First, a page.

All things considered, I didn’t suffer. I had my phone and could check in on my husband and son. I sent pictures. I reveled in my morning cup of coffee. I loved the warm water we got to have for a bucket bath each evening after sweating and smelling all day long. Comfort, the GRI nurse, told me, don’t wash your hair. Up until now, I’m not sure why. It’s way too much water? And it could be said that these conditions are plush compared to most of the Kakwa people living in the Imvepi refugee camp.

Of course, we Coloradans think it’s fun to go camping. Living in the elements and connecting with nature is so novel. But it’s not real life. It’s a getaway.


Perhaps it was the lack of options that made such a big impression.

I have options. If I get sick, I have a doctor, a hospital, a whole host of specialty health services at my disposal. If I want food, I have the world’s cuisine at my fingertips. If I want a drink of water, I walk over to the sink and pour myself a cup. I have a dishwasher to wash my dishes, I have a washing machine to wash my clothes, I have a refrigerator to keep my food from spoiling, I have friends and family close by, and I have a job that suits my interests and abilities. This is only a handful of the options that I have.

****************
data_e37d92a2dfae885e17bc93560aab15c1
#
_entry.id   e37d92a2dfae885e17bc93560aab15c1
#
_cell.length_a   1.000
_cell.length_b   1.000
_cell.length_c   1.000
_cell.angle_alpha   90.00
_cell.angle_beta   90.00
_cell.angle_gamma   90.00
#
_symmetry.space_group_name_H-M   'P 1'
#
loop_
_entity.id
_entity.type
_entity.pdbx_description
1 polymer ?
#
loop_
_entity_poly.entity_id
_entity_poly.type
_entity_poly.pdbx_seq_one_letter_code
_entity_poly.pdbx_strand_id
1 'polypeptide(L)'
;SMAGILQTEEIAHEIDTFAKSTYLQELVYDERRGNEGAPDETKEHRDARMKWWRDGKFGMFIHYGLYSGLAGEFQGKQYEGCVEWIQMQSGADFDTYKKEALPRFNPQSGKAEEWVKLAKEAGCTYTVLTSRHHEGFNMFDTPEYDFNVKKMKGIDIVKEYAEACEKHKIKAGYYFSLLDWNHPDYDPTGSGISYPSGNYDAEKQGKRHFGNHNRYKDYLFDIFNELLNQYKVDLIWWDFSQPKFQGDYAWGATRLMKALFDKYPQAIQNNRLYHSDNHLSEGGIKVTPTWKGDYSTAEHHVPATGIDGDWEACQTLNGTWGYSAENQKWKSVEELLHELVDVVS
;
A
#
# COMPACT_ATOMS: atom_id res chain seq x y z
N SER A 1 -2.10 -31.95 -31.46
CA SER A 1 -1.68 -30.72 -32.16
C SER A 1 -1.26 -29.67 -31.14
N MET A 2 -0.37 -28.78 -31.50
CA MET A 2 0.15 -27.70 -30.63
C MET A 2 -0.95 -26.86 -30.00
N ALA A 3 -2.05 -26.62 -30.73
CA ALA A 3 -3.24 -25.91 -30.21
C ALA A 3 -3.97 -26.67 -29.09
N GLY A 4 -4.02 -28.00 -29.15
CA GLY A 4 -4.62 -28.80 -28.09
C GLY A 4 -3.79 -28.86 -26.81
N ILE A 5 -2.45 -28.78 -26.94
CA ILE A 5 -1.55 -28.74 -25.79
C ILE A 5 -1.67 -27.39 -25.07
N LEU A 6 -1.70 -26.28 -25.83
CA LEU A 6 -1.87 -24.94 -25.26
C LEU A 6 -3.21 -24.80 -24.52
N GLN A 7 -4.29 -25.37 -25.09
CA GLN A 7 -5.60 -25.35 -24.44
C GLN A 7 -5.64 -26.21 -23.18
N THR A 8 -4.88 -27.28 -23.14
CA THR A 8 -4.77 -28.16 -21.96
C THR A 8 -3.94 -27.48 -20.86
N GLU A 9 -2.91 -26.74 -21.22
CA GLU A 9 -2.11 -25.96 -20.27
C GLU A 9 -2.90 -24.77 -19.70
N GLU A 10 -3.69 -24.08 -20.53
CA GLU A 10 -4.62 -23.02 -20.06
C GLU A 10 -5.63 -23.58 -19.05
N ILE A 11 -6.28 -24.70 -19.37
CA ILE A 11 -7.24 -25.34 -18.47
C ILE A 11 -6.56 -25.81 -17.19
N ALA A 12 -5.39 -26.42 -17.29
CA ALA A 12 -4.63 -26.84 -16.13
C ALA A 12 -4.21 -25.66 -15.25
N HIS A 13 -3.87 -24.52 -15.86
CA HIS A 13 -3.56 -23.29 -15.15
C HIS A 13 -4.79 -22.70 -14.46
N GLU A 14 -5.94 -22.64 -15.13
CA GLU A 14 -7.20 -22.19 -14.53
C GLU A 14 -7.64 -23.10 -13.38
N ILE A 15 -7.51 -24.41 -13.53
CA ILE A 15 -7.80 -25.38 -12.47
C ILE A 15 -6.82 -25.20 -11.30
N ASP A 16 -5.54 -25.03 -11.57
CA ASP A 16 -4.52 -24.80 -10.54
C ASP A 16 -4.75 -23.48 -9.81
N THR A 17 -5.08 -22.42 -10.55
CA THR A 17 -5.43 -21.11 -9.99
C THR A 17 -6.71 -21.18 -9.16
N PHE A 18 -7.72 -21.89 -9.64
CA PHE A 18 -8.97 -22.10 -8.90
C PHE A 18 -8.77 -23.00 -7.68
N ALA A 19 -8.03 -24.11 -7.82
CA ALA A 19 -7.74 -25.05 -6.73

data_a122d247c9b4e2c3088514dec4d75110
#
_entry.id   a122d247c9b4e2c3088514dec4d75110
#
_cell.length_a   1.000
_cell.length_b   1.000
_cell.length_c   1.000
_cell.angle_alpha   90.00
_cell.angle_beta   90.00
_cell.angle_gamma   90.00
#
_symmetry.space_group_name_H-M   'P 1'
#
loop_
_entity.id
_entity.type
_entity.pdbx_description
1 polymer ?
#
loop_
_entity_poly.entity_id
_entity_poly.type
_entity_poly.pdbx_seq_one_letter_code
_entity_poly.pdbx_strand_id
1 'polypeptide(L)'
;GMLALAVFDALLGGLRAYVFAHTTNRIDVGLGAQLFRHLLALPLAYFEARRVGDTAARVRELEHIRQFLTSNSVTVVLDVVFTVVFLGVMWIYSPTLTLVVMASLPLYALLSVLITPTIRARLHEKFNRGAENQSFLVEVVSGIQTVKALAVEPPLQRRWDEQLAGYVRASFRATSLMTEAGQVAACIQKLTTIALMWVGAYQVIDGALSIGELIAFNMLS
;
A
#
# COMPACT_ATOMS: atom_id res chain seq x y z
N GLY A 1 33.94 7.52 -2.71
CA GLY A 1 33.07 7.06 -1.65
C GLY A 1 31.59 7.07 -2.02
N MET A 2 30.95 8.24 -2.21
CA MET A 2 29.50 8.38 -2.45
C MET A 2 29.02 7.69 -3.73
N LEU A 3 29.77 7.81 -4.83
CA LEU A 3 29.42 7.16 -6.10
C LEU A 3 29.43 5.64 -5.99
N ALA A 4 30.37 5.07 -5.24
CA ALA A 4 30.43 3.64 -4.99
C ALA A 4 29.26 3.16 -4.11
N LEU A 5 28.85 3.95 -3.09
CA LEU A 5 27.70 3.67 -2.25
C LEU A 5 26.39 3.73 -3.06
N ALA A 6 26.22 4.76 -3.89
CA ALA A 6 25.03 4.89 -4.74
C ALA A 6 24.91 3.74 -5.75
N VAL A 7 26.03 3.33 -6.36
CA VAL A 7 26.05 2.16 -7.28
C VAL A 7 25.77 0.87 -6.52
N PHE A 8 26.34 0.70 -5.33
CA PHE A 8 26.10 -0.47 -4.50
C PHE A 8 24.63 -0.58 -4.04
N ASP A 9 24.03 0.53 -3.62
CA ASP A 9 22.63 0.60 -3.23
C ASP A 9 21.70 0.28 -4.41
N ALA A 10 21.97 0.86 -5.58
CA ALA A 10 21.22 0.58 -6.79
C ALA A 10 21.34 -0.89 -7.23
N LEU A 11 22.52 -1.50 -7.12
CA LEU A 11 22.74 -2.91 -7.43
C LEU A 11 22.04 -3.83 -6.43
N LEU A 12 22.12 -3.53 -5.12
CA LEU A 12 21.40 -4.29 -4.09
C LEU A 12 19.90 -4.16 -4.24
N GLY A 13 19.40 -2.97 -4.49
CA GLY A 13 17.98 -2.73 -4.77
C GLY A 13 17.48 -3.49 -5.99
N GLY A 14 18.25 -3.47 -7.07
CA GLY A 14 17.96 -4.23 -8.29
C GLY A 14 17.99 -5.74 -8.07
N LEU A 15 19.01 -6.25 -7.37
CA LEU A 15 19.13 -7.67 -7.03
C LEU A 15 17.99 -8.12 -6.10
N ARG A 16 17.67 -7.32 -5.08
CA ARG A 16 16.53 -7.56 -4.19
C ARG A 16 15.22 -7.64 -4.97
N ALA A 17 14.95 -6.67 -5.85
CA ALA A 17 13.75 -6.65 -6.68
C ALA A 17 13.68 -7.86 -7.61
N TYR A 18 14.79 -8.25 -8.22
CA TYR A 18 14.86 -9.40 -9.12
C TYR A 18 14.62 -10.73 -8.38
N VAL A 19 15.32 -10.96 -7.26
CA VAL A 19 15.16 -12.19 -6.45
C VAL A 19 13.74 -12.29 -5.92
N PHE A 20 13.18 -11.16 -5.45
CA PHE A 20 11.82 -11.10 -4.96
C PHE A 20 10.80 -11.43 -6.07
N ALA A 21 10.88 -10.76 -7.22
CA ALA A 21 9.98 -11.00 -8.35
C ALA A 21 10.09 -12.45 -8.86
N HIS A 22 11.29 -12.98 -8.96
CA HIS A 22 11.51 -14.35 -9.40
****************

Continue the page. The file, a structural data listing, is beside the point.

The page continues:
These people don’t have options. And they won’t. Not anytime soon.

I tried for a moment to realize how it feels. If I didn’t know I was coming back to my normal, comfortable life within a few days, I would feel trapped. I would feel panic. I wouldn’t know what my priorities should be. I wouldn’t know what goals or dreams to make for my family, or if having any goals and dreams at all in a refugee camp, miles from my war-torn home, would be the sane thing to do. I would just be trying to keep myself together when I felt another mosquito bite, when I heard rats scurrying around at night, when the lizards made their way into my mosquito net, when the monotony of having no place to go and nothing to do everyday would grate on my patience, when I was endlessly hungry and nutrient-deficient, and when I had to get up and do it all again the next day. I’d try not to scare anyone with my emotions or the questions constantly running through my mind. There’s no break. Basically, what would life mean?

-Christy Josten